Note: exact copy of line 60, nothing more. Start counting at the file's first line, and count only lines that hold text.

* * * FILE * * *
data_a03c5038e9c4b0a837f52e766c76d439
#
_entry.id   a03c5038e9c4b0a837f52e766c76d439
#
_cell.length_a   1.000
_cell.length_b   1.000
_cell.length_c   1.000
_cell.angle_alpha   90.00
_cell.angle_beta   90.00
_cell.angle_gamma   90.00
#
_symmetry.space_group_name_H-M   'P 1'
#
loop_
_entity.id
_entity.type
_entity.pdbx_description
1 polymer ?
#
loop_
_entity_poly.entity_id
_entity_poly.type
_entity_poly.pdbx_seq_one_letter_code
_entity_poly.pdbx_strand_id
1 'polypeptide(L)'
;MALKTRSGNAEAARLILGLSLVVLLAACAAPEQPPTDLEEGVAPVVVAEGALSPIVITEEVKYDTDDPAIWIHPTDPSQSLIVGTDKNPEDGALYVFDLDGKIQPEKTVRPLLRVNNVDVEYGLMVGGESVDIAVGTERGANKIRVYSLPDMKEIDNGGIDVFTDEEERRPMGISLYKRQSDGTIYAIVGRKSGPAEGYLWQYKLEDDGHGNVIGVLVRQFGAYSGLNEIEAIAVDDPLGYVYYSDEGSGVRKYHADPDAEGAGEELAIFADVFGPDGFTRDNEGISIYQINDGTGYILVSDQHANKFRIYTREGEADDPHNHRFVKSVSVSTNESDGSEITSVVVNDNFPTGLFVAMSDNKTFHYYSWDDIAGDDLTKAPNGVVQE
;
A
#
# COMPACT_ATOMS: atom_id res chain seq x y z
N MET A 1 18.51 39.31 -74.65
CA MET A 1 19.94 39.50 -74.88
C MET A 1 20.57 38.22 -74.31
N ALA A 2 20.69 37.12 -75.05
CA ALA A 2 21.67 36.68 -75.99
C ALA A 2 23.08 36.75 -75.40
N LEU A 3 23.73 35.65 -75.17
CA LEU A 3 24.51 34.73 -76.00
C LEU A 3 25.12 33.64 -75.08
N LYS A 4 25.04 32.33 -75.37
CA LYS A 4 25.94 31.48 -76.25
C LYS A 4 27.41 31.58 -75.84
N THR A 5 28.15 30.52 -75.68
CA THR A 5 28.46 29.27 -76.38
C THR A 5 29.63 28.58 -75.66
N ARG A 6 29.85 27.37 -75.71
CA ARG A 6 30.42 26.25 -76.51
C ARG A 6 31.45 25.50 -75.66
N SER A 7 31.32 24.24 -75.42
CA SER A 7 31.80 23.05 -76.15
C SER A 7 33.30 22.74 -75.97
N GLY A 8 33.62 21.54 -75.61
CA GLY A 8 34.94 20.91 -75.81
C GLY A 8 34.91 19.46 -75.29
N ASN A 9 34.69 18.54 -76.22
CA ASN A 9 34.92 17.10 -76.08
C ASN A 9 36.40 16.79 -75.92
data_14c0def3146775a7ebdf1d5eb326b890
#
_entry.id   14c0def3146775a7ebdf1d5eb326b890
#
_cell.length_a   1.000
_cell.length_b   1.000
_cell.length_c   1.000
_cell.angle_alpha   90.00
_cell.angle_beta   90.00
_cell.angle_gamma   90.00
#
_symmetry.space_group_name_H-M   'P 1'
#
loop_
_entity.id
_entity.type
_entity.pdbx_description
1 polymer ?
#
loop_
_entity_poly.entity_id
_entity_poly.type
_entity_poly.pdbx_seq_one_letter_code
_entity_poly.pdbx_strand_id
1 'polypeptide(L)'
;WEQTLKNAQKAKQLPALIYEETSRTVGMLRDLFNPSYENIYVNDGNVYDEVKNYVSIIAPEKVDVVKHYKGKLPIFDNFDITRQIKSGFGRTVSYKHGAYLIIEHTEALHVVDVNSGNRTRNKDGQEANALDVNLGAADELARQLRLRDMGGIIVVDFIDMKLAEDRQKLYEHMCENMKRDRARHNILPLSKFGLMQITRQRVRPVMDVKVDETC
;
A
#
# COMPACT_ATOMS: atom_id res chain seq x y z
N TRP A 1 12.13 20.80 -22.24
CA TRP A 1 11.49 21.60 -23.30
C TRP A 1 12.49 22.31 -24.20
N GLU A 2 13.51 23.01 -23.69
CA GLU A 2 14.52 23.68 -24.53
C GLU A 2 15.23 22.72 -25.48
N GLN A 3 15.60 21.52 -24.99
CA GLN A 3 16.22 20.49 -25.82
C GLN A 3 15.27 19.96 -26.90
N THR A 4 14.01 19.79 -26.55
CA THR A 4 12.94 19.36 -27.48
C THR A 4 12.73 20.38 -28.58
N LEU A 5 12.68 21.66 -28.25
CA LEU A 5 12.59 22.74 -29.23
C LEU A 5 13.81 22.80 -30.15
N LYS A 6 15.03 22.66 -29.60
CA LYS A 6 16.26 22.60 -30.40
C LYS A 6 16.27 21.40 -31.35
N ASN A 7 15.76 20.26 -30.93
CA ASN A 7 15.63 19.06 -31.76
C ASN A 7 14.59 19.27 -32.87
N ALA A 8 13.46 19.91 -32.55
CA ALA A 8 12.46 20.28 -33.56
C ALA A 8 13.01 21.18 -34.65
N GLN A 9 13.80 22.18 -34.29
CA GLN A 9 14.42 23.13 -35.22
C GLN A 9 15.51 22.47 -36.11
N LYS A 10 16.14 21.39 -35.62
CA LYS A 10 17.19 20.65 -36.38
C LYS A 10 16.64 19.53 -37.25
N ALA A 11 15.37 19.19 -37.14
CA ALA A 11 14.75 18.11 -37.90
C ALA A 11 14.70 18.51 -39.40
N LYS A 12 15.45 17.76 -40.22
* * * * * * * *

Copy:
_entry.id   14c0def3146775a7ebdf1d5eb326b890